106. MacMillan, I., Siegel, R., & Narasimha, P. N. S. (1985). Criteria used by venture capitalists to evaluate new venture proposals. Journal of Business Venturing, 1(1), 119.

    Google Scholar 

  107. Malhotra, D. K. K., & Malhotra, R. (2003). Evaluating consumer loans using neural networks. Omega, 31(2), 83–96. 

    Google Scholar 

  108. Mason, C. M., & Harrison, R. T. (2002). Is it worth it? The rates of return from informal venture capital investments. Journal of Business Venturing, 17(3), 211–236.

    Google Scholar 

  109. Mason, C., & Stark, M. (2004). What do Investors look for in a business plan?: A comparison of the investment criteria of bankers, venture capitalists and business angels. International Small Business Journal, 22(3), 227–248.

    Google Scholar 

  110. Massolution (2015). The crowdfunding industry report, 2015CF, available at http://reports.crowdsourcing.org/index.php?route=product/product&product_id=54.

  111. Maxwell, A. L., Jeffrey, S. A., & Lévesque, M. (2011). Business angel early stage decision making. Journal of Business Venturing, 26(2), 212–225.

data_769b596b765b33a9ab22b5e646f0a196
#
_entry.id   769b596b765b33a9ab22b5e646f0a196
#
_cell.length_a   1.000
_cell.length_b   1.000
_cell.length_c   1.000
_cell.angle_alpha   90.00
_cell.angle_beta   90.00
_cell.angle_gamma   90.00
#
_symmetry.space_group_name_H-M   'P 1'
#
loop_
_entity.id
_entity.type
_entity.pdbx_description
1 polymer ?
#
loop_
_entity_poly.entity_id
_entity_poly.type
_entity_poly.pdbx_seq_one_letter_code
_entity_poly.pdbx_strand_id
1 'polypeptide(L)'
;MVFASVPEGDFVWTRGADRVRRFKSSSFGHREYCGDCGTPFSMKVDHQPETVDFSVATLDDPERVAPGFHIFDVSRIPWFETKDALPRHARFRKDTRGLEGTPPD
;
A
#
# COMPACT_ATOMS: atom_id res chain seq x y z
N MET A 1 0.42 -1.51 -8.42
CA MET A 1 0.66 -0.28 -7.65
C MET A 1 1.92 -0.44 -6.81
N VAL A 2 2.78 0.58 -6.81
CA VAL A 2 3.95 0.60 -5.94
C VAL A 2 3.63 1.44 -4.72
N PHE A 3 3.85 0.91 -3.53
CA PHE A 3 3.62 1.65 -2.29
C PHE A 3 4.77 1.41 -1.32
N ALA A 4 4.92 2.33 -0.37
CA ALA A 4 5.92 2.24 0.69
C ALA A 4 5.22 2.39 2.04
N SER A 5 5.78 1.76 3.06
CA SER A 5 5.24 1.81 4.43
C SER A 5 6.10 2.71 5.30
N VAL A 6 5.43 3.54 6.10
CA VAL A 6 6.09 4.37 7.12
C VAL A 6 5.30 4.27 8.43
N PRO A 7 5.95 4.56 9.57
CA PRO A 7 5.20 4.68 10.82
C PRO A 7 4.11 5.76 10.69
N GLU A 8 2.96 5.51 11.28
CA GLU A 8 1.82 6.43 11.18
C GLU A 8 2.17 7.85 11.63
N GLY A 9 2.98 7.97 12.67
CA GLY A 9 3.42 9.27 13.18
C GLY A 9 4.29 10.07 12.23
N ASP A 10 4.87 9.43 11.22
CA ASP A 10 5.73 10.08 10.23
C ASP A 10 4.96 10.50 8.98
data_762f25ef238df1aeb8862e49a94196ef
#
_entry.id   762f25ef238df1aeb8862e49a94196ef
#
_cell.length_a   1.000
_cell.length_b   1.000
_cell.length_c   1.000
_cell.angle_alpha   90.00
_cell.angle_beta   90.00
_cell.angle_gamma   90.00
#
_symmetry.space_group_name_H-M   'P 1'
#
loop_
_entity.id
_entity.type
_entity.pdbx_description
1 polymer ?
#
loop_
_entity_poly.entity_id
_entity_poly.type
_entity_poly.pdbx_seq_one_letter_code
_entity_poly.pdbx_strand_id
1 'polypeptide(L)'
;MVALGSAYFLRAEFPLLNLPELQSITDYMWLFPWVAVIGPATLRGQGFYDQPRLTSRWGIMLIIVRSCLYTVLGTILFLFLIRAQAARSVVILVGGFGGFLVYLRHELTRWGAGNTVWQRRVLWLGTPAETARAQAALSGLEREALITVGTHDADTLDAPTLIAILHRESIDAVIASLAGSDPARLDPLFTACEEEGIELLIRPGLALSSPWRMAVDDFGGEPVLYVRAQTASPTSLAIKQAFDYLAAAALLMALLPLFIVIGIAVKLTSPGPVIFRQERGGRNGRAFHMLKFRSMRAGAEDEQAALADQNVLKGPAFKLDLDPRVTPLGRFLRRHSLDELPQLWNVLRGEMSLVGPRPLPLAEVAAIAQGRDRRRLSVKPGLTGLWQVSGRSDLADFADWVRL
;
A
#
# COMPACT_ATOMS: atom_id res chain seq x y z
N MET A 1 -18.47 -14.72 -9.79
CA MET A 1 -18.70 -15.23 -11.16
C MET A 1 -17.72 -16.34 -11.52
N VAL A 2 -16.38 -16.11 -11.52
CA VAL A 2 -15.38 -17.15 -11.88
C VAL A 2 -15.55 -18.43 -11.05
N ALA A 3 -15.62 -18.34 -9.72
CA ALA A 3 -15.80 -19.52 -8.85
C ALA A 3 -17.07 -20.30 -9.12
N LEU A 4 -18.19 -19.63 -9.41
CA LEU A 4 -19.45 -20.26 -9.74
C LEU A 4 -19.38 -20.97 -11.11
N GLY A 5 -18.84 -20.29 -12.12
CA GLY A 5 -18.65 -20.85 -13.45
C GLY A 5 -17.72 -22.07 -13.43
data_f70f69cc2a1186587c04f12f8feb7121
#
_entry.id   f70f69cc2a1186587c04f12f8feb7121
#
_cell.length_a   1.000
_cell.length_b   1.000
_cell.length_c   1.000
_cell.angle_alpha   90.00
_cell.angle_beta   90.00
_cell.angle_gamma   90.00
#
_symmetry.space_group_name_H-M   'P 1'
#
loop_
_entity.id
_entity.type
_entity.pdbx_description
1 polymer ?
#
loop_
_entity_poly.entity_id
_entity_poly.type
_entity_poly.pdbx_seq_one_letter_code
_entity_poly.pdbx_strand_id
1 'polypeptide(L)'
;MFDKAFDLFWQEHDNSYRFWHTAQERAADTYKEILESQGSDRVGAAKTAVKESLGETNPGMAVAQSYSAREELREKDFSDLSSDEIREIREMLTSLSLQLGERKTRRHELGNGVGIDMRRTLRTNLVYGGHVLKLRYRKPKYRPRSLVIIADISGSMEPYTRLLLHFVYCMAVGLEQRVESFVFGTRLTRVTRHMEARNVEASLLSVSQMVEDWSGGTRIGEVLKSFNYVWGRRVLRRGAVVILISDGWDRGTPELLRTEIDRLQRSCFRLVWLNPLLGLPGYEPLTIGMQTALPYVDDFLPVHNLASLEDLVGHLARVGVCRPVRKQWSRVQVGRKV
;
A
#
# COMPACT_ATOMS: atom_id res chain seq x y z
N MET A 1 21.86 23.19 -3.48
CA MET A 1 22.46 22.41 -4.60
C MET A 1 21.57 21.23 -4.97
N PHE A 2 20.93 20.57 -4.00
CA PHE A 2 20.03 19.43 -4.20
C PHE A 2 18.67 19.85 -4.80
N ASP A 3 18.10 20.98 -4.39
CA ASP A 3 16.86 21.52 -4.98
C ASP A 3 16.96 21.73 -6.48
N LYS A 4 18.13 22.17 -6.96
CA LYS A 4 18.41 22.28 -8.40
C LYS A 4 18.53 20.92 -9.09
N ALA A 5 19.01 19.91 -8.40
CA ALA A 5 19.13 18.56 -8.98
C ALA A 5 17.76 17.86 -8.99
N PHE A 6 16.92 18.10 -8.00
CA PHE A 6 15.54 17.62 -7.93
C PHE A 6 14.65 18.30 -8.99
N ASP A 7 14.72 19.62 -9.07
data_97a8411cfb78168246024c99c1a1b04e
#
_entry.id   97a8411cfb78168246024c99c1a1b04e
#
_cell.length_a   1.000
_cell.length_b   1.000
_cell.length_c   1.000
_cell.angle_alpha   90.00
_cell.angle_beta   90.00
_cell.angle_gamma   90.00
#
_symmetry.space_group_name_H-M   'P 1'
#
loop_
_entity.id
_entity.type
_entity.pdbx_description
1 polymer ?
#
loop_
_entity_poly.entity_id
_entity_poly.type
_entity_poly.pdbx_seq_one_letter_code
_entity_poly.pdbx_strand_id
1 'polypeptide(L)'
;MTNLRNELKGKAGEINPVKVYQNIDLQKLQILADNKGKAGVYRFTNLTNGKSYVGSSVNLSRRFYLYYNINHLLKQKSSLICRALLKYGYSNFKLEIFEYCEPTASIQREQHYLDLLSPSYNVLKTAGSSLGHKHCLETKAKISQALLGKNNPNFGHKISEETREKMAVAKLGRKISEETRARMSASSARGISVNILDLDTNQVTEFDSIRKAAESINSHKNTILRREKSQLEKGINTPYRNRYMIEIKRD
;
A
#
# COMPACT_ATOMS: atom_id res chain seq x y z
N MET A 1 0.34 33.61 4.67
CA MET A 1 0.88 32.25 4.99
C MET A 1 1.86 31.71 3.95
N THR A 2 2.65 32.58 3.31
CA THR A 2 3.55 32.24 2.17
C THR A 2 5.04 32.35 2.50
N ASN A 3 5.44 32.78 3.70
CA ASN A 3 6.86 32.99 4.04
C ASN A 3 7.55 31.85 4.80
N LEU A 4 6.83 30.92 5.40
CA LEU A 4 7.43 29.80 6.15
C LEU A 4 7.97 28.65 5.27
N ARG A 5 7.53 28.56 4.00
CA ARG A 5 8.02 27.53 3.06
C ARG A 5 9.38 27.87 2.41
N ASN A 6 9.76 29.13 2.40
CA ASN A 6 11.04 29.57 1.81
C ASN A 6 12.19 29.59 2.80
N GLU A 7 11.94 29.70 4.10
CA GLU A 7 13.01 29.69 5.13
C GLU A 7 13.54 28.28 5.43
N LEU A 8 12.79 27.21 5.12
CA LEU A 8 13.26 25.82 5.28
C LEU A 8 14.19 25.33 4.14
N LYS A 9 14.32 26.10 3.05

Google Scholar 

  112. Meer, J. (2014). Effects of the price of charitable giving: Evidence from an online crowdfunding platform. Journal of Economic Behavior & Organization, 103, 113–124.

    Google Scholar 

  113. Mendes-Da-Silva, W., Rossoni, L., Conte, B. S., Gattaz, C. C., & Francisco, E. R. (2016). The impacts of fundraising periods and geographic distance on financing music production via crowdfunding in Brazil. Journal of Cultural Economics, 40(1), 75–99.

    Google Scholar 

  114. Michels, J. (2012). Do unverifiable disclosures matter? Evidence from peer-to-peer lending. Accounting Review, 87(4), 1385–1413.

    Google Scholar 

  115. Miles, M. B., & Huberman, A. M. (1984). Drawing valid meaning from qualitative data: toward a shared craft. Educational Researcher, 13(5), 20.

    Google Scholar 

  116. Mill, J. S. (1844). On the definition of political economy, and on the method of investigation proper to it. Essays on some unsettled questions of political economy. London: Longmans, Green, Reader, and Dyer.

  117. Mollick, E. (2014). The dynamics of crowdfunding: An exploratory study. Journal of Business Venturing, 29(1), 1–16.

    Google Scholar 

  118. Mollick, E. R., & Nanda, R. (2015). Wisdom or madness? Comparing crowds with expert evaluation in funding the arts. Management Science, 62(6), 1533–1553.

    Google Scholar